- Alaska is home to the sheer number of cases that devastated the continental US over the summer.
- Alaska officials activated “crisis standards of care” at 20 hospitals on October 2.
- It provides some legal protection to facilities if they have to choose who will get beds or ventilators who may save their lives to treat others who are less likely to survive.
Dr. Jeremy Gitomer at Providence Alaska Medical Center in Anchorage realized last month that there were not enough dialysis machines to treat the flood of COVID patients suffering from kidney damage.
He recalled that a 70-year-old woman, who was battling kidney failure and had been on dialysis for six days, was unlikely to recover.
Gitomer and his medical team decided to end treatment for a 48-year-old man, who was also on a ventilator and given dialysis, to free up the machine. Both patients eventually died, he said, adding that up to 95% of intubated COVID patients on dialysis do not survive in Alaska.
“It’s terrible that I’m living through this because I’ve never seen more people die in my career,” said Gitomer, a nephrologist who works for the Kidney and Hypertension Clinic of Alaska at three hospitals in Anchorage. does. “I’ve been doing this for 25 years.”
Doctors in Providence have been forced to choose who can survive and who is likely to die as crushes of Covid patients strain the hospital’s limited resources to capacity.
Inspired by the highly contagious Delta variant, Alaska is in the midst of a massive surge of cases that ravaged the continental US over the summer. To ease the burden on the state’s health care system, Alaska officials on October 2 activated “crisis standards of care” at 20 hospitals, a measure that gives them some legal protection if they have to choose which beds. Or who will get ventilators can save their lives to treat others who are less likely to survive.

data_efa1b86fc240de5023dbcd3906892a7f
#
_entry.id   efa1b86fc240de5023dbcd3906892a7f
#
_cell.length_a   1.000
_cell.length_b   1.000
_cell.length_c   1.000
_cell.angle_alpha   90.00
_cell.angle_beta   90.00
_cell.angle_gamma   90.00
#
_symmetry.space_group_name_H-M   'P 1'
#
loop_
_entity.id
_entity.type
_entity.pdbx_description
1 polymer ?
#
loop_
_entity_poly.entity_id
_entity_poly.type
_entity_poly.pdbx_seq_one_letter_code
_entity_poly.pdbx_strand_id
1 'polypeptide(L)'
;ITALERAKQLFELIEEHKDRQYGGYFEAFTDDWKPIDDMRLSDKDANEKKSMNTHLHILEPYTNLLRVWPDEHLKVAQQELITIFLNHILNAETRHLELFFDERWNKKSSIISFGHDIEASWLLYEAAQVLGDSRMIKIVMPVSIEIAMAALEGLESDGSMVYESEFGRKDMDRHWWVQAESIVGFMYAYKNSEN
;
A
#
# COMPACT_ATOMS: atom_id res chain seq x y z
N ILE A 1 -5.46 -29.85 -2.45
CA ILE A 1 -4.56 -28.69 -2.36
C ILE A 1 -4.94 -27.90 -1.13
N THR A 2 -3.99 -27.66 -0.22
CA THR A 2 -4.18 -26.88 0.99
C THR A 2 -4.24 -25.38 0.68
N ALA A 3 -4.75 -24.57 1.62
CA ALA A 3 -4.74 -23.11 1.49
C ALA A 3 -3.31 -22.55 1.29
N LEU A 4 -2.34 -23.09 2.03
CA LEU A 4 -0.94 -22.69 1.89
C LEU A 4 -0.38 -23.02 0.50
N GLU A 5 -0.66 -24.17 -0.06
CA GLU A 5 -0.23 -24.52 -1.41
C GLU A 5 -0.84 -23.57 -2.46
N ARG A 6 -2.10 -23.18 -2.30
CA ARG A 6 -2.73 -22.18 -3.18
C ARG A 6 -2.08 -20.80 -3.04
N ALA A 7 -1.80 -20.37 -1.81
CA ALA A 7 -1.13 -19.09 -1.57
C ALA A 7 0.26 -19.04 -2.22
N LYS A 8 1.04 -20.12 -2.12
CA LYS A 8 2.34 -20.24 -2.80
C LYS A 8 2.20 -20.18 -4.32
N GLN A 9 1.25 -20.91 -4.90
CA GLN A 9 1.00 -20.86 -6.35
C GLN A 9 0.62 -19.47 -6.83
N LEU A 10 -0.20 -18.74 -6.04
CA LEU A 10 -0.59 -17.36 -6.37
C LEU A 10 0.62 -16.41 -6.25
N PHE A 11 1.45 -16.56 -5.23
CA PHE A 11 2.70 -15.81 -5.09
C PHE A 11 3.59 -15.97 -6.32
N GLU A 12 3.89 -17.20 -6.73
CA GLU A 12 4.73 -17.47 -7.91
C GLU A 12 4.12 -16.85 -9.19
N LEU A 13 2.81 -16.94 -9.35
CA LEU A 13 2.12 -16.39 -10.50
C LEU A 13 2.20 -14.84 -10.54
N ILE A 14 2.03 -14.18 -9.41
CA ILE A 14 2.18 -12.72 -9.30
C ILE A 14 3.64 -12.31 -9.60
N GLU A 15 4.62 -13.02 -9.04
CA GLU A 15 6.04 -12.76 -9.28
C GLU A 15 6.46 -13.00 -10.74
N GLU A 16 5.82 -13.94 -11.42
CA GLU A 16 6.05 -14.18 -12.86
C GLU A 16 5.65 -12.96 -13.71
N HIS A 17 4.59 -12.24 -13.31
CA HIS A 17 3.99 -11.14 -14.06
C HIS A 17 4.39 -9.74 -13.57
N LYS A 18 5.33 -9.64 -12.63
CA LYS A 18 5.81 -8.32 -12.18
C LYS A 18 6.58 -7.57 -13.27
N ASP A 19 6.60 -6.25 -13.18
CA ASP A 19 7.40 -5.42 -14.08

Anchorage Hospital, where nearly all of the state’s dialysis machines are located, has been forced to decline the transfer of patients who have little chance of escape from other state medical centers, Gitomer said. It is not just putting COVID patients at higher risk. Hospitals are now struggling to treat non-Covid patients with life-threatening conditions including cancer, accidental injury and organ failure. Doctors say patients with brain tumors face delays in the emergency room, increasing their ability to have MRIs and see neurosurgeons.
Mat-Su Regional Medical Center, located about 40 miles northeast of Anchorage, cannot transfer kidney and heart failure patients to Anchorage as it usually does. The hospital now has to keep some of them overnight and “there is enough for outpatient dialysis the next day,” said the state’s chief medical officer and an emergency room physician in Mat-su, Dr. Anne Zink said.
“Instead of one nurse being able to take care of four or five emergency department patients, they can take care of 10 emergency department patients,” Jink said of Mat-su, where the hospital’s 100 Covid patients occupy about half of the beds. “Patients have to wait for a really extended period of time to climb into the emergency department.”